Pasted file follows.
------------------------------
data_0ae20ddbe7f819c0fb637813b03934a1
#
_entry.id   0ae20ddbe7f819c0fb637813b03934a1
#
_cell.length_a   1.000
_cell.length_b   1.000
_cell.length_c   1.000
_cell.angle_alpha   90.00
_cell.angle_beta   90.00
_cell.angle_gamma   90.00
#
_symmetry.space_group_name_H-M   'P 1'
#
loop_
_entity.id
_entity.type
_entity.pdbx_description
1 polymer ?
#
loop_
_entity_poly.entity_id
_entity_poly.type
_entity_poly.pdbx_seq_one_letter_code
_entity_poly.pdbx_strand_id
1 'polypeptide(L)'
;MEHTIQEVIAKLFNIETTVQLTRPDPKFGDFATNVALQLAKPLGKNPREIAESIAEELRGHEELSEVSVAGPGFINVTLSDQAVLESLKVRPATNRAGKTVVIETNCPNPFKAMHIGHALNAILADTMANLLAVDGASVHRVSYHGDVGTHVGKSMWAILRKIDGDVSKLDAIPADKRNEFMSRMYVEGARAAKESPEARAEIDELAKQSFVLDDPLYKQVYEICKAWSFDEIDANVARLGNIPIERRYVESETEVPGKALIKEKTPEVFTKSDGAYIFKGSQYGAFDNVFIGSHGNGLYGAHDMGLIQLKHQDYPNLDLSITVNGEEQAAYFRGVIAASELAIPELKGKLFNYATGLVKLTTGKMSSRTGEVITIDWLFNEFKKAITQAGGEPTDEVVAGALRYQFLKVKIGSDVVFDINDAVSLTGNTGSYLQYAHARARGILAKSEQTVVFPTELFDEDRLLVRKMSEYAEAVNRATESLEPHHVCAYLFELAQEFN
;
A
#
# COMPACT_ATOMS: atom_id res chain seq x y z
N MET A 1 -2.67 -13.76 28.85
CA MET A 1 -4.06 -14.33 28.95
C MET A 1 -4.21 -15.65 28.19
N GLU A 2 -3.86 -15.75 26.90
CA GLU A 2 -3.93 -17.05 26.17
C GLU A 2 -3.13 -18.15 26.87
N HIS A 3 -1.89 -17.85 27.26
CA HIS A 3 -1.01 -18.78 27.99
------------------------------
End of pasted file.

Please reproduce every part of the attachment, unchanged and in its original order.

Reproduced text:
data_0ae20ddbe7f819c0fb637813b03934a1
#
_entry.id   0ae20ddbe7f819c0fb637813b03934a1
#
_cell.length_a   1.000
_cell.length_b   1.000
_cell.length_c   1.000
_cell.angle_alpha   90.00
_cell.angle_beta   90.00
_cell.angle_gamma   90.00
#
_symmetry.space_group_name_H-M   'P 1'
#
loop_
_entity.id
_entity.type
_entity.pdbx_description
1 polymer ?
#
loop_
_entity_poly.entity_id
_entity_poly.type
_entity_poly.pdbx_seq_one_letter_code
_entity_poly.pdbx_strand_id
1 'polypeptide(L)'
;MEHTIQEVIAKLFNIETTVQLTRPDPKFGDFATNVALQLAKPLGKNPREIAESIAEELRGHEELSEVSVAGPGFINVTLSDQAVLESLKVRPATNRAGKTVVIETNCPNPFKAMHIGHALNAILADTMANLLAVDGASVHRVSYHGDVGTHVGKSMWAILRKIDGDVSKLDAIPADKRNEFMSRMYVEGARAAKESPEARAEIDELAKQSFVLDDPLYKQVYEICKAWSFDEIDANVARLGNIPIERRYVESETEVPGKALIKEKTPEVFTKSDGAYIFKGSQYGAFDNVFIGSHGNGLYGAHDMGLIQLKHQDYPNLDLSITVNGEEQAAYFRGVIAASELAIPELKGKLFNYATGLVKLTTGKMSSRTGEVITIDWLFNEFKKAITQAGGEPTDEVVAGALRYQFLKVKIGSDVVFDINDAVSLTGNTGSYLQYAHARARGILAKSEQTVVFPTELFDEDRLLVRKMSEYAEAVNRATESLEPHHVCAYLFELAQEFN
;
A
#
# COMPACT_ATOMS: atom_id res chain seq x y z
N MET A 1 -2.67 -13.76 28.85
CA MET A 1 -4.06 -14.33 28.95
C MET A 1 -4.21 -15.65 28.19
N GLU A 2 -3.86 -15.75 26.90
CA GLU A 2 -3.93 -17.05 26.17
C GLU A 2 -3.13 -18.15 26.87
N HIS A 3 -1.89 -17.85 27.26
CA HIS A 3 -1.01 -18.78 27.99